Are you suffering from a cough following your esophageal cancer surgery?

This certainly can be scary to a patient who has no idea why this is happening.

Esophageal cancer is frightening enough without developing a nagging cough after the surgery.

“The cause of this coughing — which usually starts soon after the operation and resolves over the following weeks — is aspiration,” begins Alex Little, MD, a thoracic surgeon with a special interest in esophageal and lung cancer.

Dr. Little explains, “Aspiration is the spillage of food or saliva from the pharynx (the back of the throat where both the esophagus and trachea originate in close proximity) into the trachea and irritating the vocal cords.

“The body responds by generating a cough to expel the aspirated material.”

Why does this happen in the first place?

“Two factors contribute to this development,” says Dr. Little.

“The surgeon replaces the removed esophagus with the stomach which is transferred from its usual location into the chest — or, less frequently, the neck where it is connected (technical word is anastomosed) to the remaining esophagus coming from above.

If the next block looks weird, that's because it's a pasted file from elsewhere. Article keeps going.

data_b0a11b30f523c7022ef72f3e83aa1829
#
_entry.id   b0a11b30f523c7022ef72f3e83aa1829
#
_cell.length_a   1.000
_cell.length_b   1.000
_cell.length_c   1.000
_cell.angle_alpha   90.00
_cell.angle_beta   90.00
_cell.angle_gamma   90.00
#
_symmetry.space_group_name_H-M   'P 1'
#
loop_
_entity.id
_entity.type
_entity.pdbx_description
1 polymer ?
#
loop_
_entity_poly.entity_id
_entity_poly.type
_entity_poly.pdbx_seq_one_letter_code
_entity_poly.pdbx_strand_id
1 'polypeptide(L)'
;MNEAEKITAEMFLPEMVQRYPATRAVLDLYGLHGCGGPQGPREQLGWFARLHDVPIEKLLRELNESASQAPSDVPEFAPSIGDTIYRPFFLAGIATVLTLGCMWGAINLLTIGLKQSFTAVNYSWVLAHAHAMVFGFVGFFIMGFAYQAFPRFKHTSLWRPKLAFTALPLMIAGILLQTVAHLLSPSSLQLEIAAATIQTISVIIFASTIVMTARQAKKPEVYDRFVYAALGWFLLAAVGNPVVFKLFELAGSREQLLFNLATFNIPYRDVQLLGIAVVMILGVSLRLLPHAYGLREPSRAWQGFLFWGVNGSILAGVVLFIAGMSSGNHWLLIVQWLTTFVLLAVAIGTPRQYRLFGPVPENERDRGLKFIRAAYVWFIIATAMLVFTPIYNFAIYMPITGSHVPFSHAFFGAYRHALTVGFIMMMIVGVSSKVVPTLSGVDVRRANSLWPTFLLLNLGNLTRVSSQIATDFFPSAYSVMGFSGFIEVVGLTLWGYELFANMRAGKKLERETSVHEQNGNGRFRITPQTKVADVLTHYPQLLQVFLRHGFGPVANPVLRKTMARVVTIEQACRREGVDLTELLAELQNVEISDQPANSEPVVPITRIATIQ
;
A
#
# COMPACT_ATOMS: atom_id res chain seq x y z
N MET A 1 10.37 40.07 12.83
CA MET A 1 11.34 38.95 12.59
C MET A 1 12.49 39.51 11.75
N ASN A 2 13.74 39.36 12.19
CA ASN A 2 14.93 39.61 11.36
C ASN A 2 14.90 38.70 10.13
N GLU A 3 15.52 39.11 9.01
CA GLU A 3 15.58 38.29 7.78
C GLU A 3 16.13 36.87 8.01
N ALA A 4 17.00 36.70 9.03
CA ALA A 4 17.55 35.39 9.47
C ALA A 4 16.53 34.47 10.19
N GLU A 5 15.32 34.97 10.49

“Stomach contents can easily regurgitate back into the pharynx, as there is no longer the normal muscular sphincter which was located at the junction of the esophagus and stomach and removed by the operation.

“In addition, if the anastomosis is in the neck, the operation is near the pharynx and disturbs its coordination, so it functions less efficiently in swallowing — and this allows aspiration to occur.”

In short, this postsurgical issue is nothing to be alarmed about. But if it continues after a few weeks, you’ll want to bring this up to your surgeon.

Alex Little, MD, trained in general and thoracic surgery at the Johns Hopkins University School of Medicine; has been active in national thoracic surgical societies as a speaker and participant, and served as president of the American College of Chest Physicians. He’s the author of “Cracking Chests: How Thoracic Surgery Got from Rocks to Sticks,” available on Amazon.
Lorra Garrick has been covering medical, fitness and cybersecurity topics for many years, having written thousands of articles for print magazines and websites, including as a ghostwriter. She’s also a former ACE-certified personal trainer.


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